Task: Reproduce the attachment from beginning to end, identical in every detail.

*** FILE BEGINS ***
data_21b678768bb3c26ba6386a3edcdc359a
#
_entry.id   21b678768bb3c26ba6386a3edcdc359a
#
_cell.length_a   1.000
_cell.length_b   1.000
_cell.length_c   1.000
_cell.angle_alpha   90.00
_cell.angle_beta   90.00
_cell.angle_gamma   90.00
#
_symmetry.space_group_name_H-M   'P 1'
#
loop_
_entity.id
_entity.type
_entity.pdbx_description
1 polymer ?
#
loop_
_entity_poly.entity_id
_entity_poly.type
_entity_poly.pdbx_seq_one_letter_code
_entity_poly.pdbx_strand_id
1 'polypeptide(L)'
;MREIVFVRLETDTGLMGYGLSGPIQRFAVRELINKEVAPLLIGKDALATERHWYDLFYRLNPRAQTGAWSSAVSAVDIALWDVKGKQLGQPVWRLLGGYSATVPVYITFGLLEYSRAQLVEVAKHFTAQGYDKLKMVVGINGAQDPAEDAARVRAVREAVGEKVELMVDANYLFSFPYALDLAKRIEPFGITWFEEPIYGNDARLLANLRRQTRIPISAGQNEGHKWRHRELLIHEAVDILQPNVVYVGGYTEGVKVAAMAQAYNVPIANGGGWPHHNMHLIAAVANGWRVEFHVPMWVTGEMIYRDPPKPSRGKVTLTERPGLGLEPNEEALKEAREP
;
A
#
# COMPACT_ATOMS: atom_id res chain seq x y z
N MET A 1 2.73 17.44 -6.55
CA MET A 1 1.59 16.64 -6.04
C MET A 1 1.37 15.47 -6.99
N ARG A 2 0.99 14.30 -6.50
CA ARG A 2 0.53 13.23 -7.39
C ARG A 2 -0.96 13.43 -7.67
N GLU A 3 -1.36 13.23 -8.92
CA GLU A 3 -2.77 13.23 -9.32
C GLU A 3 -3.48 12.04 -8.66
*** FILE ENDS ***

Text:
data_21b678768bb3c26ba6386a3edcdc359a
#
_entry.id   21b678768bb3c26ba6386a3edcdc359a
#
_cell.length_a   1.000
_cell.length_b   1.000
_cell.length_c   1.000
_cell.angle_alpha   90.00
_cell.angle_beta   90.00
_cell.angle_gamma   90.00
#
_symmetry.space_group_name_H-M   'P 1'
#
loop_
_entity.id
_entity.type
_entity.pdbx_description
1 polymer ?
#
loop_
_entity_poly.entity_id
_entity_poly.type
_entity_poly.pdbx_seq_one_letter_code
_entity_poly.pdbx_strand_id
1 'polypeptide(L)'
;MREIVFVRLETDTGLMGYGLSGPIQRFAVRELINKEVAPLLIGKDALATERHWYDLFYRLNPRAQTGAWSSAVSAVDIALWDVKGKQLGQPVWRLLGGYSATVPVYITFGLLEYSRAQLVEVAKHFTAQGYDKLKMVVGINGAQDPAEDAARVRAVREAVGEKVELMVDANYLFSFPYALDLAKRIEPFGITWFEEPIYGNDARLLANLRRQTRIPISAGQNEGHKWRHRELLIHEAVDILQPNVVYVGGYTEGVKVAAMAQAYNVPIANGGGWPHHNMHLIAAVANGWRVEFHVPMWVTGEMIYRDPPKPSRGKVTLTERPGLGLEPNEEALKEAREP
;
A
#
# COMPACT_ATOMS: atom_id res chain seq x y z
N MET A 1 2.73 17.44 -6.55
CA MET A 1 1.59 16.64 -6.04
C MET A 1 1.37 15.47 -6.99
N ARG A 2 0.99 14.30 -6.50
CA ARG A 2 0.53 13.23 -7.39
C ARG A 2 -0.96 13.43 -7.67
N GLU A 3 -1.36 13.23 -8.92
CA GLU A 3 -2.77 13.23 -9.32
C GLU A 3 -3.48 12.04 -8.66